Reading School Committee Requests More Options for Middle School Redistricting
Superintendent recommends committee vote on Dec. 10.
Based on feedback that the School Committee and Supterintendent John Doherty received from parents of Killam students, the committee directed Doherty to develop more redistricting options.
The committee had considered a two-part redistricting proposal: sending all Birch Meadow students to the Coolidge Middle School, including the 7 to 13 students --12 to 19 percent of their class-- now districted to the Parker Middle School; and increasing the number of Killam students who are assigned to Parker by between five and 15 students each year, over the next six years, based on current enrollment. That change would reduce the percentage of Killam-to-Coolidge students from between 40 and 44 percent of their entire class to between 25 and 33 percent.
At the same time, the number of Killam-to-Parker students would rise by between 5 and 15 students. That would increase the percentage of each year’s Killam class headed to Parker from between 56 and 60 percent to between 67 and 75 percent, according to figures from Doherty.
The superintendent has proposed to develop more options and review them with elementary and middle school principals and get parents’ input on them until Nov. 27.
The new proposals could be presented at the Nov. 27 school committee meeting, Doherty suggested, with the opportunity for public feedback then. The committee could vote on middle school redistricting, he continued, on Dec. 10. The superintendent suggested that the committee resolve the redistricting issue before budget talk begins.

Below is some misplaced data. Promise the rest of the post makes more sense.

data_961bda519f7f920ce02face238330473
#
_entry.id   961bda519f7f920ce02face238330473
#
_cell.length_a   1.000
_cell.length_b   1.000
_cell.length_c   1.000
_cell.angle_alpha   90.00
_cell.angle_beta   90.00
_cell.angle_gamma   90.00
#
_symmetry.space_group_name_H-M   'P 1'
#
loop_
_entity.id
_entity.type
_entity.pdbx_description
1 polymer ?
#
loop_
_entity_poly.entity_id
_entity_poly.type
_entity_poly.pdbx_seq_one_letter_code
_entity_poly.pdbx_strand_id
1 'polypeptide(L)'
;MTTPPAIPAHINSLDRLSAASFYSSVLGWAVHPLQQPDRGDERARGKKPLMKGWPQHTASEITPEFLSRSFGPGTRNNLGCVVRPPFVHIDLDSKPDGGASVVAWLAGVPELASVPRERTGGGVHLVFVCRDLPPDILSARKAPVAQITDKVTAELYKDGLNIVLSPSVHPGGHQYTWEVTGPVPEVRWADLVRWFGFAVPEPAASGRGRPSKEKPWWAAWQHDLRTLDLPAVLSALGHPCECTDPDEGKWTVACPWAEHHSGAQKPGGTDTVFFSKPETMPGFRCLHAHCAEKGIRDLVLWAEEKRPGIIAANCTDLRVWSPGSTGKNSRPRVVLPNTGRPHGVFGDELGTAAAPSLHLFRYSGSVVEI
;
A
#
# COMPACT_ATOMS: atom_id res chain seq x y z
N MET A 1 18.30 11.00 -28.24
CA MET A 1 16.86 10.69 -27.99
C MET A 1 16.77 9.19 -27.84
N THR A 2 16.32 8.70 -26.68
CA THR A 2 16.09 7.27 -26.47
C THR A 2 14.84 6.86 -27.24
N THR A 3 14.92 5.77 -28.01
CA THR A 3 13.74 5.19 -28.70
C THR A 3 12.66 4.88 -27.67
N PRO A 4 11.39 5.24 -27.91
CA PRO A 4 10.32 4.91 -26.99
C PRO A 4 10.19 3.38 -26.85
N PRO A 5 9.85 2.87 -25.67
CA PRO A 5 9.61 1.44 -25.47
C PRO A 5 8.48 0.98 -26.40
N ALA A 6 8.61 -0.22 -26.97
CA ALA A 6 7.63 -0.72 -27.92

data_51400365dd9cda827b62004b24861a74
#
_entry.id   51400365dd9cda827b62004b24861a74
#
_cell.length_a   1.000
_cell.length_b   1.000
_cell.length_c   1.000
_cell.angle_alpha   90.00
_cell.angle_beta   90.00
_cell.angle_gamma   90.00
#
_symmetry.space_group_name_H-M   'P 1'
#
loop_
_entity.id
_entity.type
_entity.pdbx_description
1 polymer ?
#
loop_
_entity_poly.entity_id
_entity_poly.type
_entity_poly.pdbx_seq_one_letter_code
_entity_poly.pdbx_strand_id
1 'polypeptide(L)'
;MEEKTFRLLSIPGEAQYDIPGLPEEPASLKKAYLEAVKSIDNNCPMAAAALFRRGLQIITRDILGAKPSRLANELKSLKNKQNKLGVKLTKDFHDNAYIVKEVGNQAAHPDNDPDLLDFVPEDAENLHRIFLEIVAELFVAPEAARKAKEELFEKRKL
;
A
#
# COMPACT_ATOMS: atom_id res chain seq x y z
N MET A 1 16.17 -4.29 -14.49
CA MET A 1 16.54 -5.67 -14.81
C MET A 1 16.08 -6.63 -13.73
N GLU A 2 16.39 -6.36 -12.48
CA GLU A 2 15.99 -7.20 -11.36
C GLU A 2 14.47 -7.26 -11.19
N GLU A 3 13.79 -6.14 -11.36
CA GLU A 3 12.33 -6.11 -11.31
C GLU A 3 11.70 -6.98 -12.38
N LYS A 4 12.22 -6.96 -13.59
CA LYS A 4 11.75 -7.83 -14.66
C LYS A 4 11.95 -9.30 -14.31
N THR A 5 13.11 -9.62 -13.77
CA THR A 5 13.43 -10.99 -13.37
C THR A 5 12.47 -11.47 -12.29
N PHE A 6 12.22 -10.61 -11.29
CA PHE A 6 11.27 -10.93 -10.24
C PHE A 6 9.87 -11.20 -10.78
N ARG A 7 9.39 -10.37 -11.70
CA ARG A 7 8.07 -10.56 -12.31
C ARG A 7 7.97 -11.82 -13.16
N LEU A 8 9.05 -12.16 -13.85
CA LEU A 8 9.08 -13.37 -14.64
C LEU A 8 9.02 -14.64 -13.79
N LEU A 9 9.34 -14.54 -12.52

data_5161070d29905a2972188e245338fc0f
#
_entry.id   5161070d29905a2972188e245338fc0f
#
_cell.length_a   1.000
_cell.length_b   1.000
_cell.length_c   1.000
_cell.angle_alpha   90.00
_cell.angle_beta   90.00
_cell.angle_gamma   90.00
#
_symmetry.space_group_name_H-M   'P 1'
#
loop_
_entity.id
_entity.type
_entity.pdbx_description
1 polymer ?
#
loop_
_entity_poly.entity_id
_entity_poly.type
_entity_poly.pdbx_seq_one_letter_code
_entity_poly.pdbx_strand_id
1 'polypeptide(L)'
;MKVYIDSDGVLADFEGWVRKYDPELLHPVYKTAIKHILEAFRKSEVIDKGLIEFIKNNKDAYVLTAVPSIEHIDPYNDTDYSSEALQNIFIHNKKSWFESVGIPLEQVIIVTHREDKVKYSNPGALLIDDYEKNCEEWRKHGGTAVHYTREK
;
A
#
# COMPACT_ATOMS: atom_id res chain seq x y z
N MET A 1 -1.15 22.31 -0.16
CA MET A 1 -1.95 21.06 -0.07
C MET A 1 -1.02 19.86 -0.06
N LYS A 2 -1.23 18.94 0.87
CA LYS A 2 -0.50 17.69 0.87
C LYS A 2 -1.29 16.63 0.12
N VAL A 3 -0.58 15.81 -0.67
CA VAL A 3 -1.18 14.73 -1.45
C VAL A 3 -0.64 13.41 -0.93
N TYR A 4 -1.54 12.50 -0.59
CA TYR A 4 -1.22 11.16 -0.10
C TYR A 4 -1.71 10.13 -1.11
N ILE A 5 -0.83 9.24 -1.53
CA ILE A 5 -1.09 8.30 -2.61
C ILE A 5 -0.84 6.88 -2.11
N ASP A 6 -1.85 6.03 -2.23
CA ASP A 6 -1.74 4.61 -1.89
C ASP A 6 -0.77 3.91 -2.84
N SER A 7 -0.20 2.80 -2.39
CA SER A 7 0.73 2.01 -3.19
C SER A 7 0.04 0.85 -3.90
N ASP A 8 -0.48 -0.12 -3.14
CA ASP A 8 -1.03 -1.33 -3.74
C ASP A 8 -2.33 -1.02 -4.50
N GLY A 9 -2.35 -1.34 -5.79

School Committee Chairman Karen Janowski wants to see “no stone unturned,” she told Doherty, in new middle school redistricting options.
Should the superintendent look to keep class sizes comparable between the two middle schools, the goal of the first redistricting proposal, Doherty asked Janowski.
Look at all options, she replied.
The superintendent offered a “caution” on class size. I don’t think you want one middle school with larger class sizes than the other, he said.
“Right,” Janowski said, nodding.
About 10 people attended the meeting for this agenda item.
Doherty met with 60-plus Killam parents last Tuesday, he wrote in a memo to the committee, “to discuss and answer questions” about the initial redistricting proposal.
One of the parents’ biggest concerns, according to Doherty, was “the social and emotional issues that would result from having only 18-23 students (23 percent to 33 percent) from Killam attending Coolidge each year.”
That was the same concern voiced this summer by some parents of Birch Meadow students who are assigned to Parker instead of Coolidge about the current middle school districts.
The original redistricting proposal would have redrawn middle school district lines so that a piece of the Birch Meadow school district between Lowell and Lincoln Streets would have moved from the Parker to the Coolidge district, along with the rest of the Birch Meadow class.
In the Killam district, the Coolidge-Parker line would have moved northward, roughly from Belmont Street to just south of Putnam Road.